We were heading for the refugio at Vega de Urriellu, at the foot of the Naranjo de Bulnes. There are 2 possible routes. The direct route ascends quickly by a waterfall then through the narrow Collado Camburero and over a long scree slog on the west side of the Jou Lluengo. Our friend Jude and her brother had taken that way some years before and regretted it. We chose the longer, steadier alternative. Left Bulnes on a track that zigzagged through hazel copses, crossing a stream, passing a few empty cottages. On the other side of the valley we spotted the four students who’d shared our camping field, making heavy weather of the steep ascent by the waterfall. Eventually we came out into a huge wide open meadow, (La Jelguera). On the far side an old couple were scything the grass. A ginger cat played at stalking a hen and the brood of chicks which she kept huddling under her wings. Outside a cabin at the edge of the meadow a hand-painted sign advertised cheese for sale, the empty steel pots and pans shone in the sun. After a level stretch of pathway we began to climb away from the greenery back into the bright rocks, crossing patches of scree as we zigzagged upwards.
Reached the Refugio Vega d’Uriellu mid afternoon – it’s very posh! All dark wooden floors and tiled walls. Pretty big too – 90 or so beds. Sat out on the "terrace" and eventually realised that we knew the older couple we were talking to – met them on a Fell and Rock meet we were invited to years ago. They’ve been to the Picos several times and were "tidying up" some of the routes they had missed out before. At least an hour after we arrived, the first of the four students turned up, his mates another couple of hours after him – apparently the scree had been horrendous and the sun had made it even more hellish. Before it went dark wandered over the rocks to get some photographs of the almost-tame rebecos (chamoix) which were bouncing around, and to sit and watch the Naranjo de Bulnes – proper name Pico Urriello. It’s a bizarre lump of rock, 2519m, shaped like a mango stone stuck on its end.. As the sun sets it changes colour, hence its nickname, the orange of Bulnes. The surrounding scenery is quite alien, all hard clean rock, bouncing heat and light in the daytime but cold and grey as soon as the sun’s gone.
Feeling low on calories we booked the evening meal, but were too late to get anything veggie so just took what was served. I declined the main course, a meaty sort of stew but very dark, almost black. Jim ate his, unable to identify the meat, said it was a bit rubbery – no-one else knew what it was so I asked a Spanish bloke nearby. Calamares – squid – "Is Fish, Jim". Well, it didn’t come back up again so must have been ok.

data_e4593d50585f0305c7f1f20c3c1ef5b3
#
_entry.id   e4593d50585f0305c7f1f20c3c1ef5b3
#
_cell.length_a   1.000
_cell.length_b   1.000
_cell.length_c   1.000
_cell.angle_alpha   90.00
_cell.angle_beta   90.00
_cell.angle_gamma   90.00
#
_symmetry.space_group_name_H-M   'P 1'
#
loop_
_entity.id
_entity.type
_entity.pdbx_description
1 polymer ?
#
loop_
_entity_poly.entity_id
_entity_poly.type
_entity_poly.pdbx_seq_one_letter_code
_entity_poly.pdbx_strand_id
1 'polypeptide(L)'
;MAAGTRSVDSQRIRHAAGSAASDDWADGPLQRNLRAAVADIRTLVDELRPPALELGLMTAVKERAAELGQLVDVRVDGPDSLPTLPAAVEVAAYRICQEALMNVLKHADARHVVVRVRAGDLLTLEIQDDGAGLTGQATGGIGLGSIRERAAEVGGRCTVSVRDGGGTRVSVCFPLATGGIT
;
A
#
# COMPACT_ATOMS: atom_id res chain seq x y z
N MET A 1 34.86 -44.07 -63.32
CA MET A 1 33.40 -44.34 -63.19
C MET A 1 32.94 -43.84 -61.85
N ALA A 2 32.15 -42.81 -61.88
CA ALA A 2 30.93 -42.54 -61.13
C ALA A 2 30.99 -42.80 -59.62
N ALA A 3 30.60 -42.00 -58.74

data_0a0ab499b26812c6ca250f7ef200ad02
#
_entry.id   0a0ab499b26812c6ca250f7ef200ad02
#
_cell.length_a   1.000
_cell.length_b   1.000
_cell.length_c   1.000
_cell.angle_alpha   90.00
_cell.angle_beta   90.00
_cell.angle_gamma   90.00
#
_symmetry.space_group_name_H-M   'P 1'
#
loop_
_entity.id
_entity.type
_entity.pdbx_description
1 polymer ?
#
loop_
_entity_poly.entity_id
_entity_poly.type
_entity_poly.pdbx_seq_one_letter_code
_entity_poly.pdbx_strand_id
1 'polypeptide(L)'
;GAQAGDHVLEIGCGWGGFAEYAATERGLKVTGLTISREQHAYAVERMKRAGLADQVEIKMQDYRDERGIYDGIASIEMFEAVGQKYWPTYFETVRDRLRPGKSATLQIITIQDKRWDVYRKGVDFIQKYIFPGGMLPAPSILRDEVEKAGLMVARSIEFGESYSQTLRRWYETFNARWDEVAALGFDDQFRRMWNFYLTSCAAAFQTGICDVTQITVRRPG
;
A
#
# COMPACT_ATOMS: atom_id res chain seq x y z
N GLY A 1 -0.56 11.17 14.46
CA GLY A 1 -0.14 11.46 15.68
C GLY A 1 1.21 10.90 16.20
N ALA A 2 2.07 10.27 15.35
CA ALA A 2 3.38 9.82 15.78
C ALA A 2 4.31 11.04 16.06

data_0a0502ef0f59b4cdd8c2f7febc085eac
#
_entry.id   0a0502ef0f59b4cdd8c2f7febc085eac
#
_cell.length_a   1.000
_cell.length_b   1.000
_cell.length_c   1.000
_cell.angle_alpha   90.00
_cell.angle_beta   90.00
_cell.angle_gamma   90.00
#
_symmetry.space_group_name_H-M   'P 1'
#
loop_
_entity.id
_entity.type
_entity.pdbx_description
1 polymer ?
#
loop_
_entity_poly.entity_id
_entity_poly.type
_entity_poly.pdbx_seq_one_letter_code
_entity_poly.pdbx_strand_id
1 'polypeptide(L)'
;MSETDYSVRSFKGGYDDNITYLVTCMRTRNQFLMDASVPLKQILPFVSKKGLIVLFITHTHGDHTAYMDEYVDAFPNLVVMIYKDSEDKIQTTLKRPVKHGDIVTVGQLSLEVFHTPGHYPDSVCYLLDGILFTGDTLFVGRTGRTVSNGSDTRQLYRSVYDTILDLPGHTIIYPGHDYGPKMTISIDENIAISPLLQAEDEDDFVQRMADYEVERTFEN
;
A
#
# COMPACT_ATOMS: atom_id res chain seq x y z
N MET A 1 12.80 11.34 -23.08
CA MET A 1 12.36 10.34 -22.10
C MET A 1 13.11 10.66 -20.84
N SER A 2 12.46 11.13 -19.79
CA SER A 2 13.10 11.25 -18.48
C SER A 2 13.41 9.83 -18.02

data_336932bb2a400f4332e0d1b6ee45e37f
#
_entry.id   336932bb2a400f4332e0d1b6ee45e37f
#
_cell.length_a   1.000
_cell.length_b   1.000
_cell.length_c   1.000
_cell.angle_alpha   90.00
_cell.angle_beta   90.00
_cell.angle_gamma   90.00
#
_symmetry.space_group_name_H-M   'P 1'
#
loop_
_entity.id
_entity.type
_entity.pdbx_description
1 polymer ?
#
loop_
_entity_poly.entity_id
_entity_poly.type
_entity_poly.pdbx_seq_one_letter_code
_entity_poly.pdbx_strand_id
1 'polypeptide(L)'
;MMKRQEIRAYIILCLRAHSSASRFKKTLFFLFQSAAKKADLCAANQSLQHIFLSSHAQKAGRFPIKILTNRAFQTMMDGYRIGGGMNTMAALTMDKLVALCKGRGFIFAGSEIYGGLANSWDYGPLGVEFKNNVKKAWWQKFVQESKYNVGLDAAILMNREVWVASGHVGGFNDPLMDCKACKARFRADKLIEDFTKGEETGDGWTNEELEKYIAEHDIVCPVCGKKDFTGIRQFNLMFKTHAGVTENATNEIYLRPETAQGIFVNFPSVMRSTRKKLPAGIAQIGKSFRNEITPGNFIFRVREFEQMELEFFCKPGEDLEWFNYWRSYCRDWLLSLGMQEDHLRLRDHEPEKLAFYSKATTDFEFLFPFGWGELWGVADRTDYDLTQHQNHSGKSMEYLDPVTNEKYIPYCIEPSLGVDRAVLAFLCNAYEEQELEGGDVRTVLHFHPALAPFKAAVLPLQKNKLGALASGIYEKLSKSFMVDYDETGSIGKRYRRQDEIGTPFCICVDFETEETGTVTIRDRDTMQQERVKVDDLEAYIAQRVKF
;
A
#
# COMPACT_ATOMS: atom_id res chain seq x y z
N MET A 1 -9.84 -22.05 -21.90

Friday 13 September
By now we had realised that the maps we were using were not in the Ordnance Survey league. Basic mountain shapes were ok, but contours and details put in almost at will. The Lonely Planet notes were pretty good and we’d had no real problems but we gathered that this was likely to be the most awkward day. It was rock all the way, hard on the feet, and a longish day (book time 7.5 hours – our total time refuge to refuge was in fact 10 hours). Sian and Phil were still heading our way so we agreed to keep an eye out for each other. There was some mist about as we set off and it was pleasantly cool but within a couple of hours the heat was bouncing off the rocks again.
By now we were 5, having met Frank, a mad Irishman from Donegal, at Uriellu. Heading south, we crossed the Jou Sin Tierre, a huge crater in a lunar landscape. Round the basin and up, out and over into the next dip, the Jou de Los Boches. At the far side we were looking for yellow trail markers which should have led us to a scramble up a fixed rope. The description of this section had had me worried for weeks. Somehow we missed the "correct" route. Frank shot up the rocks at a rate of knots, Phil powered his way up like a steam engine. I didn’t like the shrapnel Phil dislodged from the narrow route so took to the open slab on the right. Sian had a quick "I can’t, I can’t" panic when she got her feet muddled up so Jim coaxed her over the first bit. Up a bit of scree and there we were – Horcado Rojos conquered. Except it wasn’t Horcados Rojos – we’d come over too far west, as a passing Spanish bloke disapprovingly pointed out to us Still, we could see where we were, and headed for the Cabana Veronica. This must be the weirdest overnight stop in the mountains. It’s a bright silver dome, once the cannon mount for an American aircraft carrier, now kitted out with 3 beds and a guardian. It stands on a rock platform painted dark pink and comes complete with picnic tables. There’s also a good view, including the top cable car station at Fuente De.